Bertrand is unhappy with the concept of the Christian worldview. This is because there are too many divisions within Christianity and that we are fallible.
Using the illustrations of Frankenstein and Hyde he looks at anthropology as being a major difference between a Christian worldview and all others. Some have a Frankenstein view: humans are essentially good; or a Hyde view: humans are essentially evil. He quotes, favourably, Herman Bavinck who wrote: ‘all religions except Christianity are autosoteric…’. For Christianity only God can save – humans are good, created in the image of God, but fallen.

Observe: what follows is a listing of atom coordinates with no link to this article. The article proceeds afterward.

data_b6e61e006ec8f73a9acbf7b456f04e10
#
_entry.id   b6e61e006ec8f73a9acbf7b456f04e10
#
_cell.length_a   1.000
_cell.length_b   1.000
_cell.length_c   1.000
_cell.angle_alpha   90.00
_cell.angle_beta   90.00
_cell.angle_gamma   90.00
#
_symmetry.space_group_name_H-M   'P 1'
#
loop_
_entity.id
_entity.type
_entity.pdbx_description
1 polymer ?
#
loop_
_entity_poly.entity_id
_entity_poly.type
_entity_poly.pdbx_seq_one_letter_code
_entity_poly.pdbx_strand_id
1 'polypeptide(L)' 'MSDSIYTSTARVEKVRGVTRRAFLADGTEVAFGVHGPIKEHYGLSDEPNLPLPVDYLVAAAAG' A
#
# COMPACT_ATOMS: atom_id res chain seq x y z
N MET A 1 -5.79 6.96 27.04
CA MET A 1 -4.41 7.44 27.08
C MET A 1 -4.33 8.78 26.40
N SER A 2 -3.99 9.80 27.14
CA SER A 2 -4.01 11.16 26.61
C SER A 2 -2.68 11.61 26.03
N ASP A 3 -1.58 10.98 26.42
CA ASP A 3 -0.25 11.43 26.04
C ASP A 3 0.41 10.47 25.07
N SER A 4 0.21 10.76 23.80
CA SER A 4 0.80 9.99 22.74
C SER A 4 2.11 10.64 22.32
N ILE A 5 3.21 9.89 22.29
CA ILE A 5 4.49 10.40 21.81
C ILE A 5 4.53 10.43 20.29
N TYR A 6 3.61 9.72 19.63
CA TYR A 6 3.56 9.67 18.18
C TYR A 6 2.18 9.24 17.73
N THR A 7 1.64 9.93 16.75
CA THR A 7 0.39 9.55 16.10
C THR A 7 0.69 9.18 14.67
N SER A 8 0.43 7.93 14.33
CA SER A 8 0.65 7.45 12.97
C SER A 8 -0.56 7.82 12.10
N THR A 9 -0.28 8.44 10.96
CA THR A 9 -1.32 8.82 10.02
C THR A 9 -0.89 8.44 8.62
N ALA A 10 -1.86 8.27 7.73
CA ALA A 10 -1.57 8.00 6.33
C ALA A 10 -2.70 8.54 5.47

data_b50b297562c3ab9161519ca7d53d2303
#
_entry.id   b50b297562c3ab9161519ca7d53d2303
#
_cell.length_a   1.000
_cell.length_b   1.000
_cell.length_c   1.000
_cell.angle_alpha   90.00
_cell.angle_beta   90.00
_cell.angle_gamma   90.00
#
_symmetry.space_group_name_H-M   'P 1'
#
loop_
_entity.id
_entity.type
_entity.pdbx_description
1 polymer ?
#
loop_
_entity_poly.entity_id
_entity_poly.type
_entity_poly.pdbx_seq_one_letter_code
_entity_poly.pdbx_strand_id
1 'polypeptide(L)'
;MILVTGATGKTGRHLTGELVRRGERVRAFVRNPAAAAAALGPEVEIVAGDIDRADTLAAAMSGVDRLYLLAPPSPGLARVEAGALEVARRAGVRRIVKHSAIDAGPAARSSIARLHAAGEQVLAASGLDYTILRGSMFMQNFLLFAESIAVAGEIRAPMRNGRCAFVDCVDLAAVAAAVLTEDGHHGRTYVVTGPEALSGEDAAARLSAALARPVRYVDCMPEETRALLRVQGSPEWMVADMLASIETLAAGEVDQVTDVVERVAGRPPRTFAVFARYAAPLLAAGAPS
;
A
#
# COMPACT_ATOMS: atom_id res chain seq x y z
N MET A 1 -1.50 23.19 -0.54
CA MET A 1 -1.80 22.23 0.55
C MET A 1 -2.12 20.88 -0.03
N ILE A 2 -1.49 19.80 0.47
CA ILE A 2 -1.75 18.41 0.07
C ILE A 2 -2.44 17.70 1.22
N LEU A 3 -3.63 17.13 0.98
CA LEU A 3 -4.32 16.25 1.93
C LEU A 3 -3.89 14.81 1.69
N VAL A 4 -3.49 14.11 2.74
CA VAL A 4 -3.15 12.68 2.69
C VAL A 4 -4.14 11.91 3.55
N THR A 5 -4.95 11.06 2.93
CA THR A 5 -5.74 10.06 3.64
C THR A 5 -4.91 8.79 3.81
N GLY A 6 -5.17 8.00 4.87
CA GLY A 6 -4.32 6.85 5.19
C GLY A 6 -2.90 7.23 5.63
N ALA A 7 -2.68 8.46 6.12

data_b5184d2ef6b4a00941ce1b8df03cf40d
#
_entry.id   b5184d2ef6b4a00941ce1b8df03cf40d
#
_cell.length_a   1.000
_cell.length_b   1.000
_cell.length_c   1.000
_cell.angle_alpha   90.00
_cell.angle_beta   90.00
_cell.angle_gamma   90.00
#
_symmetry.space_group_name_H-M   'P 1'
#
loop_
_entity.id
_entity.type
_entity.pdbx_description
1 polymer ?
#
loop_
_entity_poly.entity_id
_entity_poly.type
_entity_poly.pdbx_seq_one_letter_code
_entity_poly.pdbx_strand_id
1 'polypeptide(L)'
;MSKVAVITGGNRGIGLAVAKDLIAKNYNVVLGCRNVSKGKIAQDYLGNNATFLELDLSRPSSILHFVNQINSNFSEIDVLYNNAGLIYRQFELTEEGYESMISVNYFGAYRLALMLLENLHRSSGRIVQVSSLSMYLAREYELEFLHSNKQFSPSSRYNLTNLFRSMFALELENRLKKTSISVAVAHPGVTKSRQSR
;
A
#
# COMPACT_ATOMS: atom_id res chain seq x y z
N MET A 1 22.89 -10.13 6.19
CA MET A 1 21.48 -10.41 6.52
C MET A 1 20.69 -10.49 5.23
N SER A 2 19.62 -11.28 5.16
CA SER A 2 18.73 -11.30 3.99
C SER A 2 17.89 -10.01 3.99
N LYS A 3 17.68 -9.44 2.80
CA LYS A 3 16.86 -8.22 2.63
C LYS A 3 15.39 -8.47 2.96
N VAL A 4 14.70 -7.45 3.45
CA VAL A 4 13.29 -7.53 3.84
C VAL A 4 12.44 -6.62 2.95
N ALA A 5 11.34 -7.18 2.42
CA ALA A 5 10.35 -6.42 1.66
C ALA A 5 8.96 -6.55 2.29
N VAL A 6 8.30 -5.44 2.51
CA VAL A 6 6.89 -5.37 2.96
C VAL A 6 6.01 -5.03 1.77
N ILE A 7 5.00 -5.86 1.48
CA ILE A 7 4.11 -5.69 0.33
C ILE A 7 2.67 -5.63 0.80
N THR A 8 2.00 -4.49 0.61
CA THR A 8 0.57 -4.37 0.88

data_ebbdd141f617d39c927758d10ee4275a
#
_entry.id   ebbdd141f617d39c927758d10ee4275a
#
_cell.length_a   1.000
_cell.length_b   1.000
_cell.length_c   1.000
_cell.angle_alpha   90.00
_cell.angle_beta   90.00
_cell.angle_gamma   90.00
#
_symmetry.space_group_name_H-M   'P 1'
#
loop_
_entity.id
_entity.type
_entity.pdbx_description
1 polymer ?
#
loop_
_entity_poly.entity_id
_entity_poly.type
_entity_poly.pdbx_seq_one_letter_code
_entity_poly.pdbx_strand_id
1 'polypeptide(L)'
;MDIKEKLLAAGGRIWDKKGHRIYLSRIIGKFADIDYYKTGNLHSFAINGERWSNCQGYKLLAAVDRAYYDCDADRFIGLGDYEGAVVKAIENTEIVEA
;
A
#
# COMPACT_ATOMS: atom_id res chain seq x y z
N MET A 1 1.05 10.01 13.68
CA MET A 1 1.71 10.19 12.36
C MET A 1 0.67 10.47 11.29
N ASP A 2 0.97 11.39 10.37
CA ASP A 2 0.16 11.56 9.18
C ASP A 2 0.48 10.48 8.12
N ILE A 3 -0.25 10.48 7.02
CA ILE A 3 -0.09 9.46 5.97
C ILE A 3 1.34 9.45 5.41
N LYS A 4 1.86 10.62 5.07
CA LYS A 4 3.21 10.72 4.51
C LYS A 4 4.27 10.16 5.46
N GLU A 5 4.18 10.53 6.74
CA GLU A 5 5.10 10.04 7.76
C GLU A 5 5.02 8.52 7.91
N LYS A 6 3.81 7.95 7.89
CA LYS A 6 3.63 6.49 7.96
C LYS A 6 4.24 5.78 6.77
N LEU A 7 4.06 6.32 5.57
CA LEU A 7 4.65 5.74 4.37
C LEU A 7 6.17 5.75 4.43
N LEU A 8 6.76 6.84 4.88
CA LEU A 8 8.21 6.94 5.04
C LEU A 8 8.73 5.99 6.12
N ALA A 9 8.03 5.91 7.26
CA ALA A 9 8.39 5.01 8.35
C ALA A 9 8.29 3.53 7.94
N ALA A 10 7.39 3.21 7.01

As Bertrand concludes this chapter he writes:
‘Worldview functions on the level of system, and there’s no reason to be afraid of that fact. Where we must be careful, though, is in not allowing our systems to become closed systems – or in mistaking our conclusions with God’s’ (p 91).